U.K. Prime Minister David Cameron will set out changes to planning rules to encourage house-builders to deliver more of the homes for young people that his government has promised.
In a speech to the Conservative Party’s annual conference in Manchester, northwest England, on Wednesday, Cameron will say he wants his party’s time in office between 2010 and 2020 to be “the turnaround decade -- one which people will look back on and say: ‘that’s when the tide turned.’”
While the conference has been a celebration of the premier’s general election victory in May, it has also been a reminder of his political mortality, with potential successors offering themselves to the party. His speech will attempt to show he still has a vision for his remaining time as leader.
It will single out housing as an area where his government has so far failed to deliver, with people under 40 struggling to buy homes. By changing requirements for house-builders, he is aiming for 200,000 “starter homes” to be constructed by 2020.
“When a generation of hardworking men and women in their 20s and 30s are waking up each morning in their childhood bedrooms, that should be a wake-up call for us,” Cameron will say, according to extracts of the speech released by his office. “We need a national crusade to get homes built. That means banks lending, government releasing land and, yes, planning being reformed.”
The change highlighted by the prime minister in his speech will be to rules for “affordable housing.” Currently, developers seeking planning permission often have to agree to supply a quota of cheaper properties, but these must be rented, not sold.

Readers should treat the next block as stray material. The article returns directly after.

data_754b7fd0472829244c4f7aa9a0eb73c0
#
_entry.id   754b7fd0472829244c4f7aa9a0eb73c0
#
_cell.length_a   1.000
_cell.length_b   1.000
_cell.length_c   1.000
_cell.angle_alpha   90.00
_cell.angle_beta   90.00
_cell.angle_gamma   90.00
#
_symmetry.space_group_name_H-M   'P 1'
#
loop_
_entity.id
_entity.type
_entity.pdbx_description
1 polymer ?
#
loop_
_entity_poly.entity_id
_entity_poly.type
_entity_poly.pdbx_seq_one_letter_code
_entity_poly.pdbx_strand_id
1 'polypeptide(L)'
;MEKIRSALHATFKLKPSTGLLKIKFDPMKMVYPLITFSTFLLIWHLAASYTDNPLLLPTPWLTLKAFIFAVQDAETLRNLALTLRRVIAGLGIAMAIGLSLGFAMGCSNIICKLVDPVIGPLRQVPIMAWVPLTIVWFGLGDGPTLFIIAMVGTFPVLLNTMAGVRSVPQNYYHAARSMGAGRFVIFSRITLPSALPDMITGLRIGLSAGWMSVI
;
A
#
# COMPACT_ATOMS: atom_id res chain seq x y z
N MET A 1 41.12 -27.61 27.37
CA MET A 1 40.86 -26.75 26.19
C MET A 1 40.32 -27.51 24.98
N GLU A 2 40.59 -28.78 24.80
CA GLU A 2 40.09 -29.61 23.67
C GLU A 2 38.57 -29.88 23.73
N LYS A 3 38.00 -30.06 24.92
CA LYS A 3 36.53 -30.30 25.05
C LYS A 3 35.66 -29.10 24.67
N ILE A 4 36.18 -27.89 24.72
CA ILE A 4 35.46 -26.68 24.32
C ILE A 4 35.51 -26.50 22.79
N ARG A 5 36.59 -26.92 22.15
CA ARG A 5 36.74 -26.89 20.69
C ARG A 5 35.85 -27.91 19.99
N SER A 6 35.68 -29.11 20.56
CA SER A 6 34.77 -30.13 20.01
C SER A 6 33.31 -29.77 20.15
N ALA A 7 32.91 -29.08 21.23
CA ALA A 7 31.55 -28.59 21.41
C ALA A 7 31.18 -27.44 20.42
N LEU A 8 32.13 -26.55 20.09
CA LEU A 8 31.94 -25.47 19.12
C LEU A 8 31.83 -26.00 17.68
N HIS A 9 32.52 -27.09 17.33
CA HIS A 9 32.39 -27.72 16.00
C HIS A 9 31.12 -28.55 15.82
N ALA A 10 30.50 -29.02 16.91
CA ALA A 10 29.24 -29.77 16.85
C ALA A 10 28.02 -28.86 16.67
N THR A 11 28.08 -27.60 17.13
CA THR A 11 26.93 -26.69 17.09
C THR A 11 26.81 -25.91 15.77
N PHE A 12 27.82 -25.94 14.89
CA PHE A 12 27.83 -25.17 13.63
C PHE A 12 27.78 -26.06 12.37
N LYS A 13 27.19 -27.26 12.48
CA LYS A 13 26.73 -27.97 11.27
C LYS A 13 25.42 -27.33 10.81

Cameron’s office said this regulation discourages developers from completing projects, because they can’t realize the immediate returns that they get from houses which are sold. Under the new rule, developers will be able to sell the homes instead of leasing them, so long as they offer a 20 percent discount. The homes can be valued at as much as 450,000 pounds ($685,000) in London or 250,000 pounds elsewhere.
Britain’s biggest house-builders are Persimmon Plc, Taylor Wimpey Plc, Barratt Developments Plc and Berkeley Group Holdings Plc.
House-price inflation has begun to pick up in recent months, reflecting an imbalance between supply and demand in the property market. Concern about a shortage of housing for sale has been flagged by Nationwide and the Royal Institution of Chartered Surveyors, with the latter’s index saying supply is at a three-decade low.
“Over the next five years we will show that the deep problems in our society are not inevitable,” Cameron will say.